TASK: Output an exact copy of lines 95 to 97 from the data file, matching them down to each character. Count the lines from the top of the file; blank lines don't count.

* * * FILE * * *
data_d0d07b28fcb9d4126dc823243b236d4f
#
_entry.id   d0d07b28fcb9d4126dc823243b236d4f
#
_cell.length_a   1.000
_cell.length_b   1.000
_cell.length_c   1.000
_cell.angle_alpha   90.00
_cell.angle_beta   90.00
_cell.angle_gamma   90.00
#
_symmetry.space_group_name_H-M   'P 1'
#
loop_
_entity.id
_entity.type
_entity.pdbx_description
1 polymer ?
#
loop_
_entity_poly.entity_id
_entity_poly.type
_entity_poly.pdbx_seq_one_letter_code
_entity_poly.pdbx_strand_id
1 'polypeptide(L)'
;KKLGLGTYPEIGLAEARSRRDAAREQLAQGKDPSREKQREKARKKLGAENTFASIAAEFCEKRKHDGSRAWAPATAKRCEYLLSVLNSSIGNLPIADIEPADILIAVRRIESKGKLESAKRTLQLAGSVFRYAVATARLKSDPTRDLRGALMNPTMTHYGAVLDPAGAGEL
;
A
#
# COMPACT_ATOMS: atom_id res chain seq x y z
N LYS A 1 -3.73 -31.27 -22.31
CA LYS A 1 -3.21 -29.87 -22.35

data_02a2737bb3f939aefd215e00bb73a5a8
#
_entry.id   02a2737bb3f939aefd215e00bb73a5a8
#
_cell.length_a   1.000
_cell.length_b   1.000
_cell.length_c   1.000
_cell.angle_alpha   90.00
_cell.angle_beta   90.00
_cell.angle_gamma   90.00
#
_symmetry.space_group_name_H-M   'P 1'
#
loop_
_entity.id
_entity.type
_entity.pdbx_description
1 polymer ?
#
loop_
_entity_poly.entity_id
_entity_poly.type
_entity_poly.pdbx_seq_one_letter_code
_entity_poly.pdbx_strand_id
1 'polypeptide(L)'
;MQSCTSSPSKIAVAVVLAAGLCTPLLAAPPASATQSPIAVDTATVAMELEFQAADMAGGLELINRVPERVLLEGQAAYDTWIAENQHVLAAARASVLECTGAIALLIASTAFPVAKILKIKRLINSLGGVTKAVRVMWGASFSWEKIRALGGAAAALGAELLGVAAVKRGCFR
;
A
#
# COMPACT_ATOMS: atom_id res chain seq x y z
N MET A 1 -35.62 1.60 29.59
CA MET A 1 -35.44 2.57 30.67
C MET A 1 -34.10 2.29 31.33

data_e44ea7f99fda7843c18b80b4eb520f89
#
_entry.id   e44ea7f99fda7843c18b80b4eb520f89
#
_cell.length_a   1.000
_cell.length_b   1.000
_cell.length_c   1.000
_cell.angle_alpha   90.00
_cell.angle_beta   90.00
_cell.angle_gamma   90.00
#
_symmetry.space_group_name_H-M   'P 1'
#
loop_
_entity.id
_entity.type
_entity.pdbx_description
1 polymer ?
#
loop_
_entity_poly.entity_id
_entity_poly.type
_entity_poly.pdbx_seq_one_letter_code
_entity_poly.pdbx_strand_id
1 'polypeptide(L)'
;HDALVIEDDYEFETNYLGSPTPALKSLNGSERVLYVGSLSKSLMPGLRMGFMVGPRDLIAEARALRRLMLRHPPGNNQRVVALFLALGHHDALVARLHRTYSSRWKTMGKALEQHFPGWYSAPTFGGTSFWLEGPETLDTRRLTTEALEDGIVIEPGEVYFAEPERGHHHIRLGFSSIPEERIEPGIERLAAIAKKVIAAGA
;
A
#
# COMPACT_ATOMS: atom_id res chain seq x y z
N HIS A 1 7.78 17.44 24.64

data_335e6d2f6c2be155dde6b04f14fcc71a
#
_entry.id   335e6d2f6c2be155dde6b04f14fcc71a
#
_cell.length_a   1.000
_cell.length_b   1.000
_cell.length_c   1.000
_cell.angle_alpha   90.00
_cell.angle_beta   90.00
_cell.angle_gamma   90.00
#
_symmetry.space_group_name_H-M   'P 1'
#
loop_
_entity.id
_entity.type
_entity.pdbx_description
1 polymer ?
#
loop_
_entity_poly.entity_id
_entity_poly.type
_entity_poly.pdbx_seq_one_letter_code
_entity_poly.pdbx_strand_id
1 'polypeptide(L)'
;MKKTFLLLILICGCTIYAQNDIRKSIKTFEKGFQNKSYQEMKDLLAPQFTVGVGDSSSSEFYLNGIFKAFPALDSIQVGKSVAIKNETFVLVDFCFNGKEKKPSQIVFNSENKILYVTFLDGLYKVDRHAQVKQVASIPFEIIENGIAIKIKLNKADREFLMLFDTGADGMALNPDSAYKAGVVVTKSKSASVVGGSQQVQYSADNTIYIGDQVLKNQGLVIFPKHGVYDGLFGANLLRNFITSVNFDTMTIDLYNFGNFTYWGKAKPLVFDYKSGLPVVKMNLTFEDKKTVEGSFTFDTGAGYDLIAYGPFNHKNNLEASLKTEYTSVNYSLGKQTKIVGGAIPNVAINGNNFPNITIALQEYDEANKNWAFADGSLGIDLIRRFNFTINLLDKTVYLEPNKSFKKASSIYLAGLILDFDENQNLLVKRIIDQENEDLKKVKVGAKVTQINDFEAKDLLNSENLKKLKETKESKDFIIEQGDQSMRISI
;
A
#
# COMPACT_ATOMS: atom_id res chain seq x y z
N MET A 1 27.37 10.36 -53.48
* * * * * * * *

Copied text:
# COMPACT_ATOMS: atom_id res chain seq x y z
N HIS A 1 7.78 17.44 24.64

data_335e6d2f6c2be155dde6b04f14fcc71a